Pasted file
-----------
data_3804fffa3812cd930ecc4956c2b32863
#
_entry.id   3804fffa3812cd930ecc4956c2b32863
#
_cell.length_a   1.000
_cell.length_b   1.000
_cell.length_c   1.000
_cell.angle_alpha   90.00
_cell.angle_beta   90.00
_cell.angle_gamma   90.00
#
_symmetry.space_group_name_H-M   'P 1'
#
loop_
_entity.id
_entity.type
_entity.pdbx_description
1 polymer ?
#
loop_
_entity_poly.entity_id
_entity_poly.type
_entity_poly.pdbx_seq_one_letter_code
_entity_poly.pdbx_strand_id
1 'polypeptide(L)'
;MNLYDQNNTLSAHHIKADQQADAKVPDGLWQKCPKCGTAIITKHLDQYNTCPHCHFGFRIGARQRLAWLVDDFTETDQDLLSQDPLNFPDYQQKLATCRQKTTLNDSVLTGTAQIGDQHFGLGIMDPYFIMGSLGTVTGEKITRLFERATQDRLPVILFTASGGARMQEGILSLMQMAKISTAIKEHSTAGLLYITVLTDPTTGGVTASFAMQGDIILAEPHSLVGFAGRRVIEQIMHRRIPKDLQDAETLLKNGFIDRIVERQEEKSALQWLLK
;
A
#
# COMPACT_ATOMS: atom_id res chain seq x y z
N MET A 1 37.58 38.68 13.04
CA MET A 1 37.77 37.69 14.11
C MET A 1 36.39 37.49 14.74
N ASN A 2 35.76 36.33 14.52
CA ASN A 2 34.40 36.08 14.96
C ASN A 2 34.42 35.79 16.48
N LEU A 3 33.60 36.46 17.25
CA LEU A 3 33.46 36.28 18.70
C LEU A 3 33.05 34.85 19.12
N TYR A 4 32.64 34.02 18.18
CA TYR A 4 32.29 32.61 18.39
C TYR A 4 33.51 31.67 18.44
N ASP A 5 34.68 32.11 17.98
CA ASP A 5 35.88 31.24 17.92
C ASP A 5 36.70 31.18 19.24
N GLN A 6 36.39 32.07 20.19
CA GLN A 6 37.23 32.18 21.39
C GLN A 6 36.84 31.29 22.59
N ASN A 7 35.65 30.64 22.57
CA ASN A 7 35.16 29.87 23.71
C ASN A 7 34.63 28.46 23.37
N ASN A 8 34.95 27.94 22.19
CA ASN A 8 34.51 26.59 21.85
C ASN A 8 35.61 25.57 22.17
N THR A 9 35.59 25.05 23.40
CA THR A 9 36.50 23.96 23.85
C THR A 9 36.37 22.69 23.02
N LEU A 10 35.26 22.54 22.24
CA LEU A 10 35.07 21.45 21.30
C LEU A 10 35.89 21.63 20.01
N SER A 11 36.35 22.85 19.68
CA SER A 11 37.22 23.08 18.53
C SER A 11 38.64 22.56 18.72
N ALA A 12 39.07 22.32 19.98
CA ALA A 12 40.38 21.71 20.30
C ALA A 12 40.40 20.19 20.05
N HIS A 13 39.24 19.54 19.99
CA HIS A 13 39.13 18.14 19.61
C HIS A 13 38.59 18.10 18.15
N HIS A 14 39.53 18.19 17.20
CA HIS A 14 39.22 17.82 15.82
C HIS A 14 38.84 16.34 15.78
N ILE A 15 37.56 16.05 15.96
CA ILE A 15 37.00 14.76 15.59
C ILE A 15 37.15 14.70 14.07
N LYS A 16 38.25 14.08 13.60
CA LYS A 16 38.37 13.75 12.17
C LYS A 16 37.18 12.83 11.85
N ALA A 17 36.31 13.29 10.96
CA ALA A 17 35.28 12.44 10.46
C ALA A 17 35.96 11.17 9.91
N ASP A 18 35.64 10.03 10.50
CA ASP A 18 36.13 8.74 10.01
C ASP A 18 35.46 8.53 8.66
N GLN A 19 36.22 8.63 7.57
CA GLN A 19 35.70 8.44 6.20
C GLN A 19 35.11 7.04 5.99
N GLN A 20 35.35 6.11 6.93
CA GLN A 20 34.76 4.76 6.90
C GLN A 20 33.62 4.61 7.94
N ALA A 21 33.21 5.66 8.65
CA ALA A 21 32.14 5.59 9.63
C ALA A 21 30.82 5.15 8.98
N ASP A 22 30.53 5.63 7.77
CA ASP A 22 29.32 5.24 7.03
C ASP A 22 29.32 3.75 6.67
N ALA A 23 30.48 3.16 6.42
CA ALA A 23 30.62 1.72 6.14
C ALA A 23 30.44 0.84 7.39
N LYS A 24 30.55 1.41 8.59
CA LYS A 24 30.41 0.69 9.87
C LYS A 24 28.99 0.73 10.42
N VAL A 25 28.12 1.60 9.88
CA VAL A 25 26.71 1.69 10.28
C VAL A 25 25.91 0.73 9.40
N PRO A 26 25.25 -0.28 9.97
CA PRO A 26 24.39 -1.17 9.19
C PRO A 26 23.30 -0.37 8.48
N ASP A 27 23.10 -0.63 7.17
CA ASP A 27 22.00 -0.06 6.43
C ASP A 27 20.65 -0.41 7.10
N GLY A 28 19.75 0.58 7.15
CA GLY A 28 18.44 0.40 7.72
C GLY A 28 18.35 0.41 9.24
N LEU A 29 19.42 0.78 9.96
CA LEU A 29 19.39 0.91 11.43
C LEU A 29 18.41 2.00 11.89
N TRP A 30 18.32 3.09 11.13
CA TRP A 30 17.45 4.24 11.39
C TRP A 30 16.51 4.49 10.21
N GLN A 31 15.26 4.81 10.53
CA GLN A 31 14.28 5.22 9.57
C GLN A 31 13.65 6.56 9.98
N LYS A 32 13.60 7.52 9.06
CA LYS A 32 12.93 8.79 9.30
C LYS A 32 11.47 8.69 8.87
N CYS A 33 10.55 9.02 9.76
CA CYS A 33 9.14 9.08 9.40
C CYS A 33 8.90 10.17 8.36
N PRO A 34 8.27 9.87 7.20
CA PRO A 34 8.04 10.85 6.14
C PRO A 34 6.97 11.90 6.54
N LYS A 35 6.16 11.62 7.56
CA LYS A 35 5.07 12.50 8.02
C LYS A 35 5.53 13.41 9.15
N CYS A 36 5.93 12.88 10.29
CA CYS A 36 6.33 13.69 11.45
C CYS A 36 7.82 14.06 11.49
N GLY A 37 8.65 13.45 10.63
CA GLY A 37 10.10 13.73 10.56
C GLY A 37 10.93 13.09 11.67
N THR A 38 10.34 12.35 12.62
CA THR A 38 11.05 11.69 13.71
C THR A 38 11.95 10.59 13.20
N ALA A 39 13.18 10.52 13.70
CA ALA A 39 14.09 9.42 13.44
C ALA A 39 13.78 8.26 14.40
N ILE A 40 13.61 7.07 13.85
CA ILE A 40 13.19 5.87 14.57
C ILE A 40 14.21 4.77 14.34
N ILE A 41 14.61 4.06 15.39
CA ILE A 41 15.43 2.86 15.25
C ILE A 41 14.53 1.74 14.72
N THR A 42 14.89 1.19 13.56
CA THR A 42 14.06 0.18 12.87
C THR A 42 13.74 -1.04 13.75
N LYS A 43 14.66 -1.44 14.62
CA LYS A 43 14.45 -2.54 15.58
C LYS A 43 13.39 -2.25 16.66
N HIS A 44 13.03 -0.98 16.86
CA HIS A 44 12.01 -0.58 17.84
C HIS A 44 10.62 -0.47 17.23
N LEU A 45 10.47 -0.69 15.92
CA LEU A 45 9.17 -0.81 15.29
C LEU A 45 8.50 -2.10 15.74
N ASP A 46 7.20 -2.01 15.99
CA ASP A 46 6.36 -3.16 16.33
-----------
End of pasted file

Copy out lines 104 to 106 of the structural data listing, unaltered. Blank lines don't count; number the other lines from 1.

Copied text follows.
CA VAL A 25 26.71 1.69 10.28
C VAL A 25 25.91 0.73 9.40
N PRO A 26 25.25 -0.28 9.97